Hitting the ground running… with a spade… and 28,592 trees!
Photo: Angus Tamblyn. Me (Tamar) jumping for joy after a full day of planting.
I was lucky enough to join the team at Land and Heritage as a Woodlands and Countryside Manager in early December 2021, after five years as a Countryside Ranger at Mount Edgcumbe Country Park. Working outdoors is such a privilege and making a positive impact on the environment has always been a passion of mine, so the opportunity to work with a consultancy specialising in landscape planning, management and conservation was perfect for me.
After a short month of settling in and learning how the company works, meeting everyone, and completing a handful of tree safety surveys, I began my first major tree planting project. Tasked with managing a small group of tree planters or varying planting experience, I had just over two months to get 28,592 in the ground before planting season was over. A nice small project to ease me into my new job, right…?
I have to admit, I did feel the pressure to deliver on this project, especially given all the hours, weeks, months and even years(!) put in by the team to secure various grants and applications. These started in 2019 with a grant from Forestry Commission (England) to prepare a Woodland Creation Plan. Previous efforts to secure grant aid had failed due to complications with archaeology, landscape and nature conservation, so there were a lot of issues to resolve for this project to proceed! A Countryside Stewardship grant was eventually secured for the planting but arrived in April – too late for the 2020/21 planting season. But every cloud has a silver lining and we were able to transfer the proposed scheme to the new England Woodland Creation Offer (EWCO), which delivered a substantially increased level of grant aid for our client. Alongside this grant we are also seeking to sell the carbon credits from this planting scheme, delivering an additional source of income for the landowner. To achieve this the planting has been registered with the Woodland Carbon Code and we hope to achieve a good price for the carbon units via our registration as expert providers with the Forest Canopy Foundation.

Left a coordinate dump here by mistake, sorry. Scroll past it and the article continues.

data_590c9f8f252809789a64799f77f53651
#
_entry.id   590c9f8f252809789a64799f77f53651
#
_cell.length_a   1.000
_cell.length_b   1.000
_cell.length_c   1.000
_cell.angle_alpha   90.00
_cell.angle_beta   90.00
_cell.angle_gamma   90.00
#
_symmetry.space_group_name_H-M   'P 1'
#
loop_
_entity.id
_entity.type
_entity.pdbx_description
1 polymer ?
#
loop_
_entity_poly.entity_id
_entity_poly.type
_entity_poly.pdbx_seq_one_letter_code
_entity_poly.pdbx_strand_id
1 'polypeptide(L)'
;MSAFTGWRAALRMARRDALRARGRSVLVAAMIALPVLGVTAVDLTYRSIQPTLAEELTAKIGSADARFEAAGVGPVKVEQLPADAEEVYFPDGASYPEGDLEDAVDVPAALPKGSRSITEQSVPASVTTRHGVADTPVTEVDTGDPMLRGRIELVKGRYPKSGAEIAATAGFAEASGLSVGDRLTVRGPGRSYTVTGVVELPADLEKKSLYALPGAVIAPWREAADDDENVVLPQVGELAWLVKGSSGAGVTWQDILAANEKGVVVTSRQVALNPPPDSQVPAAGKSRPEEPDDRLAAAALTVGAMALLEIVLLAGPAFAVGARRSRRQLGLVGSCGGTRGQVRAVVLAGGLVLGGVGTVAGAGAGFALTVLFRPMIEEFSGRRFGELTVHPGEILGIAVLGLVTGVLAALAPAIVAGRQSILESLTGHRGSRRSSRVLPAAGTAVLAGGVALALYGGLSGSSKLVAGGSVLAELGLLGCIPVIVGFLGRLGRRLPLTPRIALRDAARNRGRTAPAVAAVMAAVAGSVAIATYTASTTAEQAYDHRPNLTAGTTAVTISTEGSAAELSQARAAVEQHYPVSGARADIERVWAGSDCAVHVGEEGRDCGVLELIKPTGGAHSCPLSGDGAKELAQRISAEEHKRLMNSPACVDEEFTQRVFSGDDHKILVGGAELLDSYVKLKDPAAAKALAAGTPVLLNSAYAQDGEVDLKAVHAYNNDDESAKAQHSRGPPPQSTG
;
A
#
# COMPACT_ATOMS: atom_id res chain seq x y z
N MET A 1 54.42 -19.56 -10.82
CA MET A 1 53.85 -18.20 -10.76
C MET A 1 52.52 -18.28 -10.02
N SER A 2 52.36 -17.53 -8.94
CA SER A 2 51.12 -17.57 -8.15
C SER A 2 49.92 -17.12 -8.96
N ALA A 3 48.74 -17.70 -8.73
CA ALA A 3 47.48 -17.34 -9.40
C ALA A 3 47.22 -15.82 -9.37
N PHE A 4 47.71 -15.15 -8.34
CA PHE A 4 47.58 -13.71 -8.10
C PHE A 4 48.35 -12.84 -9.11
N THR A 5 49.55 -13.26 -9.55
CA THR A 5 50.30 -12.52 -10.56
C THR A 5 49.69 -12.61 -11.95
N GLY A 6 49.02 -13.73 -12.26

Photo: Tamar Powlesland. Sunrise over our spades and newly planted shelter belt.
The site is situated near Penzance, owned by Mr Paul Connell. Paul’s objective was “to create a woodland of high landscape quality and value to wildlife in an area where overall woodland cover is very low, that can be enjoyed by local people and visitors alike.” The previous owner had used the site for growing potatoes, but Paul had been managing the site organically, grazing with cattle and then cropping for silage. The 14 hectares of grass fields are located within the Cornwall Area of Outstanding Natural Beauty (AONB) and once completed, the woods will connect ancient valley woodlands with the wild open moorland. A public footpath runs south to north through the centre, popular with dog walkers from the local hamlet. Views across to Chysauster (ancient settlement) are an important aspect of the footpath, so the planting pattern had to be designed to avoid obstructing this view. The positioning or rides and glades allowed for enough open space to allow for the view to be maintained and the footpath to be clear, whilst providing an extensive edge habitat to support birds and mammals.